Clarifying the Clean Water Act
“The only power any government has is the power to crack down on criminals. Well, when there aren’t enough criminals, one makes them. One declares so many things to be a crime that it becomes impossible for men to live without breaking law,” said well-known author of Atlas Shrugged Ayn Rand.
This quote may ring true to those who are familiar with environmental regulation. When laws and regulations become to vague that compliance is difficult to achieve.
For some time there have been efforts to take the word “navigable” out of the Clean Water Act (CWA). The CWA give the Environmental Protection Agency (EPA) and the Army Corps of Engineers (ACOE) the authority to require permits to discharge pollutants, including dirt and sediment, into waters of the United States. Such changes would give these federal agencies increased jurisdiction over any waterway that they feel has connectivity to waters of the U.S.
Take for instance the well-known Rapanos case. Mr. Rapanos was charged with violating the CWA because he filled in what the EPA considered wetlands on his property. Mr. Rapanos argued that he was not in violation because the wetlands were not “navigable waters” and as such did not require a permit. But the EPA argued that the wetlands were “hydraulically connected” to navigable water, which qualifies for federal regulation.
Mr. Rapanos felt that the EPA was trying to make an example out of him by ordering he face a $10 million fine, $3 million in attorneys fees and mandatory jail time. Fortunately, Chief District Judge Lawrence Zatkoff felt that such a punishment was too harsh and in his decision he stated,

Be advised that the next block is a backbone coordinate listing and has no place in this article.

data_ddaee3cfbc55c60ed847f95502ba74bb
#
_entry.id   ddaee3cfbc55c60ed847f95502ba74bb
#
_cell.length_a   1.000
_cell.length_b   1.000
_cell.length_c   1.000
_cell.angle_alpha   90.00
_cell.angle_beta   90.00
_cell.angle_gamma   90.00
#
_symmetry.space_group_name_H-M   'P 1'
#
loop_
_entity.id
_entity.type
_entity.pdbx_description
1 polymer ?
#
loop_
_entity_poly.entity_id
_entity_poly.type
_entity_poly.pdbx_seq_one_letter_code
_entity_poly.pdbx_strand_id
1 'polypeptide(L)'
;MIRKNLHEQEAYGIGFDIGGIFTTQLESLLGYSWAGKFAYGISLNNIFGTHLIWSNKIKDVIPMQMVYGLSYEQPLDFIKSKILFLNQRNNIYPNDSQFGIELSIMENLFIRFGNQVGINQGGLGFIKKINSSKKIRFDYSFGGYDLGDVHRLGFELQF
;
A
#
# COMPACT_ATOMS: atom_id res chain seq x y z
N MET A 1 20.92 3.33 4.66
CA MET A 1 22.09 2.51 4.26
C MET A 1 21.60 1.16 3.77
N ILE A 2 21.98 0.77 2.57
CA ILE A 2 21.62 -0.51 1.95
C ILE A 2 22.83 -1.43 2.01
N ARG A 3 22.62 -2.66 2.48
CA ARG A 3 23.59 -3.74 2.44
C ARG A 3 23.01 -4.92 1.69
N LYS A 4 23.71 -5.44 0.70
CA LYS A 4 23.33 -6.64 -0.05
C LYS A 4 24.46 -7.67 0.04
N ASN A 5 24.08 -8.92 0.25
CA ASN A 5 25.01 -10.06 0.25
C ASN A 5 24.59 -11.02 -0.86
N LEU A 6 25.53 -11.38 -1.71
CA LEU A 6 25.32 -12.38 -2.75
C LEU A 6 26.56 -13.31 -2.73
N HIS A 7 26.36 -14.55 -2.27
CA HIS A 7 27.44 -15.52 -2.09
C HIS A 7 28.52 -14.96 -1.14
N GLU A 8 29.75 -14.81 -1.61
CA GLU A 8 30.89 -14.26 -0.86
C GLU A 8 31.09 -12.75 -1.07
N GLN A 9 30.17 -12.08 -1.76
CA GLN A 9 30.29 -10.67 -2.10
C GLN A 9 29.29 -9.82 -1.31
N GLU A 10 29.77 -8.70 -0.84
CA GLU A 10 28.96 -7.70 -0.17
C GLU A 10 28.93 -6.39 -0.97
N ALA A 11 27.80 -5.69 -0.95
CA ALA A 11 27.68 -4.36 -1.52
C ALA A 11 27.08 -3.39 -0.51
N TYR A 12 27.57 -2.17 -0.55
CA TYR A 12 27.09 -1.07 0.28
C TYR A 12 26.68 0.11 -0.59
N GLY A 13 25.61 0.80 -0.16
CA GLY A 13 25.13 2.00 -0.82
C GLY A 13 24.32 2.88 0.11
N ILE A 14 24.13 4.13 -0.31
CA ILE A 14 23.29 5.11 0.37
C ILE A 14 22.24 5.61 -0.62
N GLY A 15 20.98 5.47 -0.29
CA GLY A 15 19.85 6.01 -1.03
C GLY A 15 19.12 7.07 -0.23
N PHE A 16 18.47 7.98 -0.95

“…we have an American citizen who buys land, pays for it with his own money, and he moves some sand from one end to the other and the government wants to give him 63 months in prison. Now, if that isn’t our system gone crazy, I don’t know what is.”
On June 19, 2006, the Supreme Court decided that the federal government had exceeded its authority in the Rapanos case, but the justices did not give any further clarity on the terms being argued in the case.
In an effort to get more clarity, according to the federal agencies, the EPA and ACOE have submitted a draft rule to the Office of Management and Budget on the CWA, but the rule has not been made public. At the same time, the EPA and ACOE released a study that concludes that streams, regardless of their size or how frequently they flow, affect downstream water bodies. It also concludes that geographically isolated wetlands affect waters of the U.S.
Such an expansion of law simply means that everything is connected so everything must be regulated. Current law reads that there must be a “significant nexus” to regulate non-navigable waterways with the Supreme Court weighing in on two separate occasions when federal officials overstepped their bounds.
Efforts to make changes to the CWA through legislation have been tried for numerous years, but have not been successful. This step to create a rule and give guidance to federal agencies is not new and is already being met with fierce opposition.
The National Federation of Independent Business (NFIB) sent a letter to the White House Office of Information and Regulatory Affairs (OIRA), demanding that the draft regulations be returned to the EPA for additional analysis.
“EPA plainly has not met its obligations to understand how this rule will affect small businesses,” the letter contends. NFIB is accusing the EPA of bypassing statutory rulemaking requirements. Specifically, the group says the agency has violated the 1996 Small Business Regulatory Enforcement Fairness Act, which requires regulators to convene panels to assess the effect of proposed rules in small companies.”
Many are waiting for the rule to be made public in the coming months. It is sure that there will be intense debate over this issue that greatly impacts, business, agriculture, and forestry.
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